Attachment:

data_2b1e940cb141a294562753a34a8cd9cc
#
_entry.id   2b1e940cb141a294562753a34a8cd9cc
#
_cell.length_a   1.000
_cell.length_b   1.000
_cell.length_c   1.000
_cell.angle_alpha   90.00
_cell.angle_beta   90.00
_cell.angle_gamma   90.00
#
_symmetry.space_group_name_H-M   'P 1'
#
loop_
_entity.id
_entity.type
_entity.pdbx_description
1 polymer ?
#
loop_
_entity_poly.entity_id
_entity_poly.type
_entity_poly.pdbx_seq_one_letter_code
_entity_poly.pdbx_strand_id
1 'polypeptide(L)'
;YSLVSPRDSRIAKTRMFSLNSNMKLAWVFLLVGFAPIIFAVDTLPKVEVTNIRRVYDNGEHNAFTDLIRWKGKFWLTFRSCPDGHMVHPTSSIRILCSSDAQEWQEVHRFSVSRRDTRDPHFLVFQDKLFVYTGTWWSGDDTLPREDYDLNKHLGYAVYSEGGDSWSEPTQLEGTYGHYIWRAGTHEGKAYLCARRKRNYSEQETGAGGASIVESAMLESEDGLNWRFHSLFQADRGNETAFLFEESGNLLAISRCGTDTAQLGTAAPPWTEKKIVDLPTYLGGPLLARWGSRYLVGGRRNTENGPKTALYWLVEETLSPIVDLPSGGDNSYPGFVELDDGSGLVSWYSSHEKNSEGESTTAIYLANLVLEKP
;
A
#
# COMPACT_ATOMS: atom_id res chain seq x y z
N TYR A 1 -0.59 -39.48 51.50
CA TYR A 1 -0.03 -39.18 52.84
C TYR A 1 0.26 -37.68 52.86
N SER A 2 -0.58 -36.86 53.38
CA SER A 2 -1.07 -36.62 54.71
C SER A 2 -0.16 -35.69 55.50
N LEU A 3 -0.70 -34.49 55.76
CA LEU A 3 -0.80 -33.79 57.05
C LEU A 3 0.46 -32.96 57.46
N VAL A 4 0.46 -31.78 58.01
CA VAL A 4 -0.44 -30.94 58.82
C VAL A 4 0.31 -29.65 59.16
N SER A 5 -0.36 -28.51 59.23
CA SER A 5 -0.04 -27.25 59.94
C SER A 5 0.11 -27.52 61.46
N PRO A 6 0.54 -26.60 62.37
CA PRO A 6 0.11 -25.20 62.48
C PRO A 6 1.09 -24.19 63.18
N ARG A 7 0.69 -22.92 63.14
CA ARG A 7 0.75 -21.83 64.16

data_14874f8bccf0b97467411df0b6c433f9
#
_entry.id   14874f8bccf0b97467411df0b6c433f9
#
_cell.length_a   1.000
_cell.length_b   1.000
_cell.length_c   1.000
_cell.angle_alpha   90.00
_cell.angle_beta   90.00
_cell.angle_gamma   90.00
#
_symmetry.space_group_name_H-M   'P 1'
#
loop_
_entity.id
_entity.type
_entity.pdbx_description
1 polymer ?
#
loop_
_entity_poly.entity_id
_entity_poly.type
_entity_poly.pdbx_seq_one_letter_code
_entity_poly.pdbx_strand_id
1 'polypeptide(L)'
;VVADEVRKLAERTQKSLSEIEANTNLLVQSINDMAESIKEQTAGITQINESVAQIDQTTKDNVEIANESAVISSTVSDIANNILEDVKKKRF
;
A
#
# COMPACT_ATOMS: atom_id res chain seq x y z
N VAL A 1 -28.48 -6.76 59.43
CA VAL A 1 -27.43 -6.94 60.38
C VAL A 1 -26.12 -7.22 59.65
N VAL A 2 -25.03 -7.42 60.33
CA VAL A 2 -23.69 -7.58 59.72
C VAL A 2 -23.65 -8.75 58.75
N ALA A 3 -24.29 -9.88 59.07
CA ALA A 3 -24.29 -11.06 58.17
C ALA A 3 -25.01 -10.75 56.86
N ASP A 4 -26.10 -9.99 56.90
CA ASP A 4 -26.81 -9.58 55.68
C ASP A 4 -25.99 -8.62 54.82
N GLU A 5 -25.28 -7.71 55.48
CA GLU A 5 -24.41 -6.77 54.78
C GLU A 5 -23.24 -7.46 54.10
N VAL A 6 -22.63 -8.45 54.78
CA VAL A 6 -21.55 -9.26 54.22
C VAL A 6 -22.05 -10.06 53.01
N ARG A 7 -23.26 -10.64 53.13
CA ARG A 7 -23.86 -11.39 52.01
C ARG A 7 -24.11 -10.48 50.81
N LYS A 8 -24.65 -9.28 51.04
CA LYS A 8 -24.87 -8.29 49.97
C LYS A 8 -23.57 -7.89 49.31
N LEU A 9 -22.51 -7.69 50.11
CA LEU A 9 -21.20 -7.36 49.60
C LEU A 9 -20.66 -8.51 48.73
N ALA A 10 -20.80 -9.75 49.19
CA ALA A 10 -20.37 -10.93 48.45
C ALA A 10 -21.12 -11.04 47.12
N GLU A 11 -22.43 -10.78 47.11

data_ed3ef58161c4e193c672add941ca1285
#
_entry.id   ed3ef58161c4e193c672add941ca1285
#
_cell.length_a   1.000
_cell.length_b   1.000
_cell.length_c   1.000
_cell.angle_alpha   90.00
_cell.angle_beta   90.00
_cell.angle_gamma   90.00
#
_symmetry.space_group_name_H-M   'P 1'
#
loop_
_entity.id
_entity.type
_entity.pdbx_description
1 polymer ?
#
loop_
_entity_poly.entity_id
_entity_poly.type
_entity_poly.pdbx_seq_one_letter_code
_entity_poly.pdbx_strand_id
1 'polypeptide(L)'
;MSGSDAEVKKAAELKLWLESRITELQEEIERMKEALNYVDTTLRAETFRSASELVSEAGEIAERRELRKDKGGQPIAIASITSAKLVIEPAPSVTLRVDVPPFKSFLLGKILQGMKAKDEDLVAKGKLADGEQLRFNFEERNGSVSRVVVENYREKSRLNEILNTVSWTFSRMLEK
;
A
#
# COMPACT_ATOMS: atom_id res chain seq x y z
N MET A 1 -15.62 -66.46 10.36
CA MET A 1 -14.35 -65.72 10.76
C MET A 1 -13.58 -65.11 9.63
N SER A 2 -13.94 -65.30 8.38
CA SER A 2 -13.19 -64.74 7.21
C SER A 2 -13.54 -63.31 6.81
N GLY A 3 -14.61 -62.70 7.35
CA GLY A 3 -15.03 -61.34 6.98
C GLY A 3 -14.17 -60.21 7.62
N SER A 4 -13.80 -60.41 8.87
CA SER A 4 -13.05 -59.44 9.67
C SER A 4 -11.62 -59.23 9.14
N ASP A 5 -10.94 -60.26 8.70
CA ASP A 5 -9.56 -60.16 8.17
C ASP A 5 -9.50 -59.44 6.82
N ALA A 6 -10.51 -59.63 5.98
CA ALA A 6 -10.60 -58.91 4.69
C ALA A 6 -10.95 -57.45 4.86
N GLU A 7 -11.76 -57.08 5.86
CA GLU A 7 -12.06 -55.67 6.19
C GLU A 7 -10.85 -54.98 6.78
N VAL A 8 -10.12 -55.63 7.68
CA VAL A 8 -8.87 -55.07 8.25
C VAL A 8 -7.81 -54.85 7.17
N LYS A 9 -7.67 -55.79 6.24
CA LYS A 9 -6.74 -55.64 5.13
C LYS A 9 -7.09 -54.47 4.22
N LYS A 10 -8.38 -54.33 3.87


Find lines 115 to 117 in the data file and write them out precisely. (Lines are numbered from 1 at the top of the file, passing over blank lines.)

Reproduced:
#
_cell.length_a   1.000
_cell.length_b   1.000